The Squamous Cells of Adenosquamous Carcinoma (ASCC) of the Prostate Might Represent a Terminally Differentiated Quiescent Component: Immunohistochemical Evidence From a Case of ASCC With Pleomorphic Giant Tumor Cells

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Adenosquamous carcinoma (ASCC) of the prostate is an exceedingly rare variant of prostate cancer, accounting for 0.00003% of cases registered in the Surveillance, Epidemiology and End Results (SEER) database from 1973 to 2008.1 The largest series published to date—resulting from a joint review of cases seen at Johns Hopkins Hospital and Memorial Sloan Kettering Cancer Center—counts with 25 ASCCs, 9 of which show additional histologic components of sarcoma (6 cases) or urothelial carcinoma (3 cases).2 Here we present a case of ASCC with glandular elements of a high histologic grade and abundant scattered pleomorphic giant tumor cells.
A 57 year-old African American male presented to the urology clinic of our institution with irritative lower urinary symptoms and a prostate specific antigen of 21.5 ng/dL, but absence of significant obstructive symptoms. An extended biopsy protocol demonstrated acinar adenocarcinoma Gleason score 4+3=7 (grade group 2) with tertiary pattern 5 involving all 6 cores corresponding to the right prostatic lobe, and 2 cores corresponding to the mid left prostatic lobe and left prostatic base, respectively. The prostatectomy specimen showed a bulky tumor that involved >50% of the gland volume, and consisted of 2 predominant architectural patterns. The most abundant one was composed of malignant cribriform glands that contained cells with moderate cytologic atypia, and comprised 70% of the lesional volume. The second most frequent pattern showed solid islands of cells with central tumor-type necrosis akin to the comedo-necrosis of breast carcinomas, and severe cytologic atypia (Fig. 1A). Most of the tumor islands that lacked comedo-necrosis, showed a central component of malignant squamous cells with abrupt keratinization and dyskeratosis instead (Fig. 1B). Overall, the squamous elements accounted for approximately 5% to 10% of the neoplasm. Also, abundant mononucleated and multinucleated pleomorphic giant tumor cells, as well as bizarre atypical mitosis, were scattered throughout the higher grade components of the lesion (Figs. 1C, D). Interestingly, there were multiple areas of the tumor where a smooth, progressive transition between the 2 aforementioned patterns could be readily appreciated. By immunohistochemistry, the lower grade components showed expression of prostate specific antigen and prostate specific acid phosphatase, which was completely lost in both the solid and squamous elements of the tumor. All histologic elements but the pleomorphic giant tumor cells were positive for pan-cytokeratin, while vimentin and urothelial markers were negative throughout the tumor. The high proliferative rate of the nonsquamous elements was evident with Ki-67 immunohistochemical stain, which highlighted more than 80% of the cancer cells and showed a characteristic marginal nuclear plus nucleolar staining pattern in the pleomorphic giant tumor cells. Interestingly, the squamous foci—sharply demarcated by high-molecular weight cytokeratin and cytokeratin 5/6—were negative for Ki-67 (Figs. 2A, B). After a complete examination of the hematoxylin and eosin and immunohistochemically stained sections, the final diagnosis was that of ASCC of the prostate, with a high grade glandular component and scattered pleomorphic giant tumor cells. With regard to the stage, the presence of multifocal extraprostatic extension and absence of lymph node metastases corresponded to a pT3a, pN0 disease.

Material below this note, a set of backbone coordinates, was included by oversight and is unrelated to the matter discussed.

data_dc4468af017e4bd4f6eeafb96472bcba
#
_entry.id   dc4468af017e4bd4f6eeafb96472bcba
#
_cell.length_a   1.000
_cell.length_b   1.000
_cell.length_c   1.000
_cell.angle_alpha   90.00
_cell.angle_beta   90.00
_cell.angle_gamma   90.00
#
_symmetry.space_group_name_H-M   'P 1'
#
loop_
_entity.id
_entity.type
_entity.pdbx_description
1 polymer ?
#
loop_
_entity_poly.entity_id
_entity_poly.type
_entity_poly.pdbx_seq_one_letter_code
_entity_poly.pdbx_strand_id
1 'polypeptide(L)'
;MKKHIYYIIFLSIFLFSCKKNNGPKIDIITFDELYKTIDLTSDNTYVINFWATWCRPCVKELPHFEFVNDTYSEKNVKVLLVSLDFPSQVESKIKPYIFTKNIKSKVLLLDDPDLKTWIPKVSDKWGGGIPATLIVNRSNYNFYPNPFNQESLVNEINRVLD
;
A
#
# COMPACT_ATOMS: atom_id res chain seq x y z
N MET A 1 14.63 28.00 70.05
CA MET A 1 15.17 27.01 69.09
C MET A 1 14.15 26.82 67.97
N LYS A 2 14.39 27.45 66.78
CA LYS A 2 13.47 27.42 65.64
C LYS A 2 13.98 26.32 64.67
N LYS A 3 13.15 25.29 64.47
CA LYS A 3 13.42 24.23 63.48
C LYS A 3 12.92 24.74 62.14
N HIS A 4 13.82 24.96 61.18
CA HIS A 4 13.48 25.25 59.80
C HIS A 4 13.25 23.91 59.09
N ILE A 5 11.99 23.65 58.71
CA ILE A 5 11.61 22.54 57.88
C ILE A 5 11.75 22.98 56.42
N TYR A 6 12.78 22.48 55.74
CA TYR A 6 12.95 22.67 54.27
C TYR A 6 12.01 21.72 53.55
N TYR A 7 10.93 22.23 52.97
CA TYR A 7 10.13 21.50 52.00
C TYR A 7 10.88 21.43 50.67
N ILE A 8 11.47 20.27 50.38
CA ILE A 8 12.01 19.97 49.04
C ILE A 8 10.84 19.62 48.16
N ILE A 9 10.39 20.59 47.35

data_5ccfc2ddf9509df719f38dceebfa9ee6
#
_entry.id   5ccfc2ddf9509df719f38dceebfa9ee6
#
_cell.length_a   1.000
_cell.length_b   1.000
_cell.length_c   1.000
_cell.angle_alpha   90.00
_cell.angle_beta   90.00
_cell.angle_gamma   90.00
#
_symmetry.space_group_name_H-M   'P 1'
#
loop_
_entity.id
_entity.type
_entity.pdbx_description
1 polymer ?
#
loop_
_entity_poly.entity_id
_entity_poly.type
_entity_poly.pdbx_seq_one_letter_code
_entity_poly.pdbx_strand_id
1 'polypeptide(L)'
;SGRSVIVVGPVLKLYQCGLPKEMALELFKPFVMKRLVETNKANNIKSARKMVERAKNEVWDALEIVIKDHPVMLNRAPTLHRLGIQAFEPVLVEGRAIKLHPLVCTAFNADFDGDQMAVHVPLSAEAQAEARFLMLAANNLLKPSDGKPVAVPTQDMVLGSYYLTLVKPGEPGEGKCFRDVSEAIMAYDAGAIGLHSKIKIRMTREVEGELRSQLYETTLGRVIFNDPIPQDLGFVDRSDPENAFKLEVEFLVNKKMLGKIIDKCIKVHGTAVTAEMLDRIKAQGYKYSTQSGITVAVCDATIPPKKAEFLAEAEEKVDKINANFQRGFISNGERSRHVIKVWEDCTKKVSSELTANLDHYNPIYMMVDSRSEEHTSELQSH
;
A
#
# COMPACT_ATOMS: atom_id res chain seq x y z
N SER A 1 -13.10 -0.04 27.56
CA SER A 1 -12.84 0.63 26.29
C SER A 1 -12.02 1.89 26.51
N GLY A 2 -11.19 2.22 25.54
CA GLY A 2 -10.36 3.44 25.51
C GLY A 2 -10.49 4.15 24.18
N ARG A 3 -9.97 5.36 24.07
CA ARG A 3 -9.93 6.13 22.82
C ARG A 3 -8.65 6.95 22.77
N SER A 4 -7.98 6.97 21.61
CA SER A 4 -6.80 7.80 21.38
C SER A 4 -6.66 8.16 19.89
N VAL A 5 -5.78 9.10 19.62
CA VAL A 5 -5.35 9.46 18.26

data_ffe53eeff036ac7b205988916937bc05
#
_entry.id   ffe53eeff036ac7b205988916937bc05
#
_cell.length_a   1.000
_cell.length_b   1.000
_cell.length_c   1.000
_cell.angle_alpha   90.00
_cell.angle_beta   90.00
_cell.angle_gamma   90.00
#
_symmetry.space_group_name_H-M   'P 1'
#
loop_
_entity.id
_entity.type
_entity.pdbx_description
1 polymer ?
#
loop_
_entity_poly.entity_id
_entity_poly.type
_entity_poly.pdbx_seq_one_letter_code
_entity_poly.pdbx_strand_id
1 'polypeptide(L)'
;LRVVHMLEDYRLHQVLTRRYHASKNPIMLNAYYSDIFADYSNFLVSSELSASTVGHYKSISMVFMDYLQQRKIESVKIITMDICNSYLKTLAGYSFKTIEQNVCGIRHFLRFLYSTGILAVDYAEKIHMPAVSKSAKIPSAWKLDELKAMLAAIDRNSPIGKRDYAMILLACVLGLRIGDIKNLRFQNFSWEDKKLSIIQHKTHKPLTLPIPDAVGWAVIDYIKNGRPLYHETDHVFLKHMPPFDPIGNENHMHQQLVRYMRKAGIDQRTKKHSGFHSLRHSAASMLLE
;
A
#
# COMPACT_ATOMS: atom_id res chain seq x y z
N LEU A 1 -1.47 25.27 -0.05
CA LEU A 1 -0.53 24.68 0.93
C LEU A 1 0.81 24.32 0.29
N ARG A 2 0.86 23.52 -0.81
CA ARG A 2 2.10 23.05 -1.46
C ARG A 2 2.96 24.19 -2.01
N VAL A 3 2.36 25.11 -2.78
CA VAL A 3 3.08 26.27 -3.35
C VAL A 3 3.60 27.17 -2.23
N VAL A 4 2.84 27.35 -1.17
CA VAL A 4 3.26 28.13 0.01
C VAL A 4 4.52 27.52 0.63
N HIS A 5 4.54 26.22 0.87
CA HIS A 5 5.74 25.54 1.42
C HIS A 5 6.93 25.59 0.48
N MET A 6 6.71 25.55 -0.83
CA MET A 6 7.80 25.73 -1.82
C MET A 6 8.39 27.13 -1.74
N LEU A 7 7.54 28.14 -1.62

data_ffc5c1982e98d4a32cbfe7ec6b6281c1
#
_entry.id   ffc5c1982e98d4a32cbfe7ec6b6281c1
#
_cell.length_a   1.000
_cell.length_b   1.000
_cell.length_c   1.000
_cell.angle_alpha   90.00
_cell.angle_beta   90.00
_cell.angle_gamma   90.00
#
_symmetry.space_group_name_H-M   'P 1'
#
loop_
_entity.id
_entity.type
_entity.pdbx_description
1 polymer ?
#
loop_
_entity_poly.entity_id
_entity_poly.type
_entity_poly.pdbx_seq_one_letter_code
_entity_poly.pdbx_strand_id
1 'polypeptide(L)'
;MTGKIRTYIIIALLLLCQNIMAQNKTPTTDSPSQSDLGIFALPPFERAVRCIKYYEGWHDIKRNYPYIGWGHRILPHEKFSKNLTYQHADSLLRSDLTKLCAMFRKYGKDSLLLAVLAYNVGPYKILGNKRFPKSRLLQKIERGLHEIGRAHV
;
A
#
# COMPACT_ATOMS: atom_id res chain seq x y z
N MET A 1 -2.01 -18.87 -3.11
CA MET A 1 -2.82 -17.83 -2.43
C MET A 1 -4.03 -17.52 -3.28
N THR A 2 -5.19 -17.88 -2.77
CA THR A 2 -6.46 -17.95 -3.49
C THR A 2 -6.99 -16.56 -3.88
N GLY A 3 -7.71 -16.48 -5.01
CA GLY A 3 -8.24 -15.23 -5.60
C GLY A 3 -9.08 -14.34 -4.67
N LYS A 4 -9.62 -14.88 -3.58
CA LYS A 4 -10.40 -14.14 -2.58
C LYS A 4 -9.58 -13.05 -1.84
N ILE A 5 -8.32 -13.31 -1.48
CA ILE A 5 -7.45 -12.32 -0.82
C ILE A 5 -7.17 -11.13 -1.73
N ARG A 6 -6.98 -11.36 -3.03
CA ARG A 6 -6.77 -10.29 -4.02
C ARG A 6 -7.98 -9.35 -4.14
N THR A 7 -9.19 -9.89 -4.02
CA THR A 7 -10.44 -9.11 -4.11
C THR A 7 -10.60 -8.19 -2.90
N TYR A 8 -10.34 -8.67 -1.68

ASCC of the prostate is thought to arise from divergent differentiation of basal cells or transdifferentiation of adenocarcinoma.3 Unlike acinar adenocarcinoma, it usually presents with obstructive symptoms due to bulky local disease, showing direct extension beyond the prostate as well as dissemination to regional lymph nodes and distant metastases at initial diagnosis.2,3 The case presented above provides immunohistochemical evidence suggesting that the squamous elements might represent a quiescent, terminally differentiated component, which is also supported by the finding of numerous individual dyskeratotic (apoptotic) cells on the sections stained with hematoxylin and eosin.
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